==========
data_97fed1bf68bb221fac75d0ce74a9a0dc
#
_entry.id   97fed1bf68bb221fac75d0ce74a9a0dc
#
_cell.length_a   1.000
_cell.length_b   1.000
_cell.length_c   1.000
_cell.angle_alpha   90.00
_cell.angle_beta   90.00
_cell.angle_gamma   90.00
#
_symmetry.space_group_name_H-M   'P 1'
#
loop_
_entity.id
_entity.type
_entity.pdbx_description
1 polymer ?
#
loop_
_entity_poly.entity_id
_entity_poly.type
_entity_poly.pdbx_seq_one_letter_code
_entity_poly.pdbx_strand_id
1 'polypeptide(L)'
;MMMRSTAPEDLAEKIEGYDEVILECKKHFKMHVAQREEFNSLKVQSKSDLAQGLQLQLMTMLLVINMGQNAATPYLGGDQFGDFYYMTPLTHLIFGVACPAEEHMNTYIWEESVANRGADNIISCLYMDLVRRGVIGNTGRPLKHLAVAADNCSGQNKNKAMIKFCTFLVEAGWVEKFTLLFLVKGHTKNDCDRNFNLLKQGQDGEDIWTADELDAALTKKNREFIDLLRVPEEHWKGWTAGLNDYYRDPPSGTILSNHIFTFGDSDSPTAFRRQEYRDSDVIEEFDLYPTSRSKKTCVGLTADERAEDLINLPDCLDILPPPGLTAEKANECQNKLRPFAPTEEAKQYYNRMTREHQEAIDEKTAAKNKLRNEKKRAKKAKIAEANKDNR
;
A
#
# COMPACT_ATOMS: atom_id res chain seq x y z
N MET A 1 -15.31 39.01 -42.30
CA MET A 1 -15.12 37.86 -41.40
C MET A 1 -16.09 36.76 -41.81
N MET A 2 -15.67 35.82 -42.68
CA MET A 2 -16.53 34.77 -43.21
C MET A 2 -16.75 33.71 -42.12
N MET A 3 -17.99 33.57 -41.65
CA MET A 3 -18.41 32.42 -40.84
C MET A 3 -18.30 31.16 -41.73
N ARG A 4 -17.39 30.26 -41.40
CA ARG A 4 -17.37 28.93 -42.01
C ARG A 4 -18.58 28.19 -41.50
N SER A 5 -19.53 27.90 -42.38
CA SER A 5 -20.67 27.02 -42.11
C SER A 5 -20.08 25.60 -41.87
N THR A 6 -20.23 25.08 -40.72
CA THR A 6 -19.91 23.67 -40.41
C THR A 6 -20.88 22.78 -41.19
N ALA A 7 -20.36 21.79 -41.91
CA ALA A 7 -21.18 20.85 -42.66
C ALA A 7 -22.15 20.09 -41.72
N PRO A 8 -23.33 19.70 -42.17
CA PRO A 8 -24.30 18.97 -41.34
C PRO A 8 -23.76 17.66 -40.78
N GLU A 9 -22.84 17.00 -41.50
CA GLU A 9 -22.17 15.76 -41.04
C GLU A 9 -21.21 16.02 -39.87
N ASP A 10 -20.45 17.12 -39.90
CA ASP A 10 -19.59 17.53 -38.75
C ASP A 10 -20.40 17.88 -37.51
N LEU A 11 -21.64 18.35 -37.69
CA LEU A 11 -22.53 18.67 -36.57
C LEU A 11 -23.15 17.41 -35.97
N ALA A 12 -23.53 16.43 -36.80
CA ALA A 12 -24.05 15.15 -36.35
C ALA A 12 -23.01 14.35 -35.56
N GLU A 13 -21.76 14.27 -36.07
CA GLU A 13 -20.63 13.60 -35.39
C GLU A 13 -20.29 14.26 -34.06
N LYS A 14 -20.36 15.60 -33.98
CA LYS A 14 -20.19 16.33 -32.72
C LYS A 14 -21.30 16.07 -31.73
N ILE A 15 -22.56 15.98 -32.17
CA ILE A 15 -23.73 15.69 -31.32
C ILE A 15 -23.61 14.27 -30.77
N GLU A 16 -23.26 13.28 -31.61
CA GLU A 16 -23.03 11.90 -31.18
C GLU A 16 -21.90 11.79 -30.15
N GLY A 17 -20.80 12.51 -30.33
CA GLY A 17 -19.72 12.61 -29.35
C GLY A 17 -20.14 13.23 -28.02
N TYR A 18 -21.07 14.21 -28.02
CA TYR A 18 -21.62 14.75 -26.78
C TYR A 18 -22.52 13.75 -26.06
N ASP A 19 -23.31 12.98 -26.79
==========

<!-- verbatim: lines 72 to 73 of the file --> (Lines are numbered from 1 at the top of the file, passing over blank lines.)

C LYS A 14 -21.30 16.07 -31.73
N ILE A 15 -22.56 15.98 -32.17